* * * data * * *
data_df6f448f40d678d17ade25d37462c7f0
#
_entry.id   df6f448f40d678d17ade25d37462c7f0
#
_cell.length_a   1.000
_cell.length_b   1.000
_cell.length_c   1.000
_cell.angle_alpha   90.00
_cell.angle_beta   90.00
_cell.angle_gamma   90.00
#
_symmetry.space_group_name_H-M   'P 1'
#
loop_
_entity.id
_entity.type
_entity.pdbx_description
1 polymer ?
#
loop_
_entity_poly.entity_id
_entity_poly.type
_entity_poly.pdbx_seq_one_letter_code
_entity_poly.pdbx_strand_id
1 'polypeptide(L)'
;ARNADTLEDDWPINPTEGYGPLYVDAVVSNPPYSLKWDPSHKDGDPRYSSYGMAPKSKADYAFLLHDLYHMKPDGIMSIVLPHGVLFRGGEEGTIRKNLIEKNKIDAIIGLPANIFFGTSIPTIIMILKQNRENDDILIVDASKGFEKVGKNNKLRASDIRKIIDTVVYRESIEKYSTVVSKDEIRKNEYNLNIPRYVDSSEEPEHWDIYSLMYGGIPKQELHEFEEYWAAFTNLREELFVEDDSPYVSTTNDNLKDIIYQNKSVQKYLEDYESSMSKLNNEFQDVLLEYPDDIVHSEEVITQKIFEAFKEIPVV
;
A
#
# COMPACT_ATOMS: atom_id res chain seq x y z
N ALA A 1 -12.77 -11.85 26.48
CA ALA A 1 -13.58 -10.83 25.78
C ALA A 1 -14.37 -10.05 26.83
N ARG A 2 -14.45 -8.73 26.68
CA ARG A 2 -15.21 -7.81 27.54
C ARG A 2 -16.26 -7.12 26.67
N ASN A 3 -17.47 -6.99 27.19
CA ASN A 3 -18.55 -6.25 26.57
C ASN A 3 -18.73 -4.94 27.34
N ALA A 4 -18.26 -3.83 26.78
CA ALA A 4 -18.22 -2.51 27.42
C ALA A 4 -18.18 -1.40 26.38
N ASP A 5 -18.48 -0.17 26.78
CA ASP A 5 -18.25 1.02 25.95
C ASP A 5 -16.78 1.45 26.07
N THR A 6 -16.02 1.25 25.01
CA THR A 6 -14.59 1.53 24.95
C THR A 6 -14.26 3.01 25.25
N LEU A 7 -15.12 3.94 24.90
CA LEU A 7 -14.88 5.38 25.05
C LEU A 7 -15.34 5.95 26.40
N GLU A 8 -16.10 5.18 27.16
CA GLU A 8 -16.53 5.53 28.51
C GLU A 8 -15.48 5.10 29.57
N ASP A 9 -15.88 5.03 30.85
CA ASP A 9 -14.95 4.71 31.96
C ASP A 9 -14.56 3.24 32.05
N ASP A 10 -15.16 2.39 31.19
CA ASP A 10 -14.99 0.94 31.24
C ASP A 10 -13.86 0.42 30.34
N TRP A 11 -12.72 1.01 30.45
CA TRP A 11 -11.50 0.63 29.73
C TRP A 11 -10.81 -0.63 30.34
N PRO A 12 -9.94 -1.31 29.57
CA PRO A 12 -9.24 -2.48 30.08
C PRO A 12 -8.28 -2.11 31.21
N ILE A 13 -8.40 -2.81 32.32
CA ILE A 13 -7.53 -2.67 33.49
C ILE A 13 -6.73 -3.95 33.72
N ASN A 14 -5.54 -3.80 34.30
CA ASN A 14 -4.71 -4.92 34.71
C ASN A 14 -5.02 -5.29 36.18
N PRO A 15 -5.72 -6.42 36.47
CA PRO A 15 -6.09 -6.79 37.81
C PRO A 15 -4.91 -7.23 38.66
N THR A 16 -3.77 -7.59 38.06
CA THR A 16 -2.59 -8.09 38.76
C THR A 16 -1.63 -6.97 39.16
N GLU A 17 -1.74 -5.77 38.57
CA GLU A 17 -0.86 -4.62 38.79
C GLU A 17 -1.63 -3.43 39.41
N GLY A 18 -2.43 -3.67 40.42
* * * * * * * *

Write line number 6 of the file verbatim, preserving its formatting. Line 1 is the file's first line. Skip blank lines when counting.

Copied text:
_cell.length_b   1.000